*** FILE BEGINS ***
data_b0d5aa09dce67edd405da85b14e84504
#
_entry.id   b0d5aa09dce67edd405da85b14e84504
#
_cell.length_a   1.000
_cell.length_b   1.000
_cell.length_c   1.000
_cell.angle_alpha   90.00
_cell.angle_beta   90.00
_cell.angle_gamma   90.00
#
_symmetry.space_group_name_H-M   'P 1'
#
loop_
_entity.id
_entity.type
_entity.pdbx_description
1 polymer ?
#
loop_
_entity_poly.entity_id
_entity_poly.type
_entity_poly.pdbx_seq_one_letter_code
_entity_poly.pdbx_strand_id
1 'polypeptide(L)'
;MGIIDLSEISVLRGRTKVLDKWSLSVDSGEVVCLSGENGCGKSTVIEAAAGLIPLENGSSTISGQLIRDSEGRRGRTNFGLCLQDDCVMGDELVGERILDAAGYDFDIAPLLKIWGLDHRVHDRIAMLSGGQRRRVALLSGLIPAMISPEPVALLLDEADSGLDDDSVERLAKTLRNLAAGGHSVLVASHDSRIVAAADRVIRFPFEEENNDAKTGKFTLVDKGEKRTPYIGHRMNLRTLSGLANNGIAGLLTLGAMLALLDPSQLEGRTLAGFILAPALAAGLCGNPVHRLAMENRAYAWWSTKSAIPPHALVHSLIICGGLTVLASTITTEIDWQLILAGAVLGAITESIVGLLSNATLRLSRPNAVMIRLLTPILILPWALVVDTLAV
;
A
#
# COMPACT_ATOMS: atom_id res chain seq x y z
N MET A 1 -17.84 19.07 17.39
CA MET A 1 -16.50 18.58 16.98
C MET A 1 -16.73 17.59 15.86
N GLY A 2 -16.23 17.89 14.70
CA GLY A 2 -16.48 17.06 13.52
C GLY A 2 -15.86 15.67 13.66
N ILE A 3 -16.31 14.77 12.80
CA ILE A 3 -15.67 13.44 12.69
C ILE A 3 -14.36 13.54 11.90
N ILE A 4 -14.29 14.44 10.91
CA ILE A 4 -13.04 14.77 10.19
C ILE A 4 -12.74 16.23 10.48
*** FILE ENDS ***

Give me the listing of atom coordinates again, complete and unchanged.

data_b0d5aa09dce67edd405da85b14e84504
#
_entry.id   b0d5aa09dce67edd405da85b14e84504
#
_cell.length_a   1.000
_cell.length_b   1.000
_cell.length_c   1.000
_cell.angle_alpha   90.00
_cell.angle_beta   90.00
_cell.angle_gamma   90.00
#
_symmetry.space_group_name_H-M   'P 1'
#
loop_
_entity.id
_entity.type
_entity.pdbx_description
1 polymer ?
#
loop_
_entity_poly.entity_id
_entity_poly.type
_entity_poly.pdbx_seq_one_letter_code
_entity_poly.pdbx_strand_id
1 'polypeptide(L)'
;MGIIDLSEISVLRGRTKVLDKWSLSVDSGEVVCLSGENGCGKSTVIEAAAGLIPLENGSSTISGQLIRDSEGRRGRTNFGLCLQDDCVMGDELVGERILDAAGYDFDIAPLLKIWGLDHRVHDRIAMLSGGQRRRVALLSGLIPAMISPEPVALLLDEADSGLDDDSVERLAKTLRNLAAGGHSVLVASHDSRIVAAADRVIRFPFEEENNDAKTGKFTLVDKGEKRTPYIGHRMNLRTLSGLANNGIAGLLTLGAMLALLDPSQLEGRTLAGFILAPALAAGLCGNPVHRLAMENRAYAWWSTKSAIPPHALVHSLIICGGLTVLASTITTEIDWQLILAGAVLGAITESIVGLLSNATLRLSRPNAVMIRLLTPILILPWALVVDTLAV
;
A
#
# COMPACT_ATOMS: atom_id res chain seq x y z
N MET A 1 -17.84 19.07 17.39
CA MET A 1 -16.50 18.58 16.98
C MET A 1 -16.73 17.59 15.86
N GLY A 2 -16.23 17.89 14.70
CA GLY A 2 -16.48 17.06 13.52
C GLY A 2 -15.86 15.67 13.66
N ILE A 3 -16.31 14.77 12.80
CA ILE A 3 -15.67 13.44 12.69
C ILE A 3 -14.36 13.54 11.90
N ILE A 4 -14.29 14.44 10.91
CA ILE A 4 -13.04 14.77 10.19
C ILE A 4 -12.74 16.23 10.48